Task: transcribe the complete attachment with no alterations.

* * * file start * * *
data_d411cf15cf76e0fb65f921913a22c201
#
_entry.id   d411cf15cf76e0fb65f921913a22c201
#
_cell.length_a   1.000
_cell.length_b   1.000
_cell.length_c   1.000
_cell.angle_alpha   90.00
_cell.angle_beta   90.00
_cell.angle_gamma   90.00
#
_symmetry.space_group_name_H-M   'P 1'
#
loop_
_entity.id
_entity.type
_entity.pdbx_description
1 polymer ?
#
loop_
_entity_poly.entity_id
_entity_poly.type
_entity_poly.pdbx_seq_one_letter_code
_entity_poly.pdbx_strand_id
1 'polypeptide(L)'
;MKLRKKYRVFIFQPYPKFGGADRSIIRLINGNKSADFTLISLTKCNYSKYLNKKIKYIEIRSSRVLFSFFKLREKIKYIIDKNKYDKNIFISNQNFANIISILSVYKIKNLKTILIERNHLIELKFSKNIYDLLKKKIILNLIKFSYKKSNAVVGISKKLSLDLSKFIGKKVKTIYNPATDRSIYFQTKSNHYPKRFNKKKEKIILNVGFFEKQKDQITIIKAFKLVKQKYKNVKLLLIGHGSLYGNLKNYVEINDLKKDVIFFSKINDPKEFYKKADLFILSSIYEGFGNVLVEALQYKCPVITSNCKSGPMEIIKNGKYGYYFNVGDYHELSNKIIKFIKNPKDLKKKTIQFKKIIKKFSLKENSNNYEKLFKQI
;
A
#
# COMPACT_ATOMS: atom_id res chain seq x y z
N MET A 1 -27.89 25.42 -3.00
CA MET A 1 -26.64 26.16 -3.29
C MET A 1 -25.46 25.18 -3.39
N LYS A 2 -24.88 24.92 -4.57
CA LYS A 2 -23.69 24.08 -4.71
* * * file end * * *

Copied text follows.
data_d411cf15cf76e0fb65f921913a22c201
#
_entry.id   d411cf15cf76e0fb65f921913a22c201
#
_cell.length_a   1.000
_cell.length_b   1.000
_cell.length_c   1.000
_cell.angle_alpha   90.00
_cell.angle_beta   90.00
_cell.angle_gamma   90.00
#
_symmetry.space_group_name_H-M   'P 1'
#
loop_
_entity.id
_entity.type
_entity.pdbx_description
1 polymer ?
#
loop_
_entity_poly.entity_id
_entity_poly.type
_entity_poly.pdbx_seq_one_letter_code
_entity_poly.pdbx_strand_id
1 'polypeptide(L)'
;MKLRKKYRVFIFQPYPKFGGADRSIIRLINGNKSADFTLISLTKCNYSKYLNKKIKYIEIRSSRVLFSFFKLREKIKYIIDKNKYDKNIFISNQNFANIISILSVYKIKNLKTILIERNHLIELKFSKNIYDLLKKKIILNLIKFSYKKSNAVVGISKKLSLDLSKFIGKKVKTIYNPATDRSIYFQTKSNHYPKRFNKKKEKIILNVGFFEKQKDQITIIKAFKLVKQKYKNVKLLLIGHGSLYGNLKNYVEINDLKKDVIFFSKINDPKEFYKKADLFILSSIYEGFGNVLVEALQYKCPVITSNCKSGPMEIIKNGKYGYYFNVGDYHELSNKIIKFIKNPKDLKKKTIQFKKIIKKFSLKENSNNYEKLFKQI
;
A
#
# COMPACT_ATOMS: atom_id res chain seq x y z
N MET A 1 -27.89 25.42 -3.00
CA MET A 1 -26.64 26.16 -3.29
C MET A 1 -25.46 25.18 -3.39
N LYS A 2 -24.88 24.92 -4.57
CA LYS A 2 -23.69 24.08 -4.71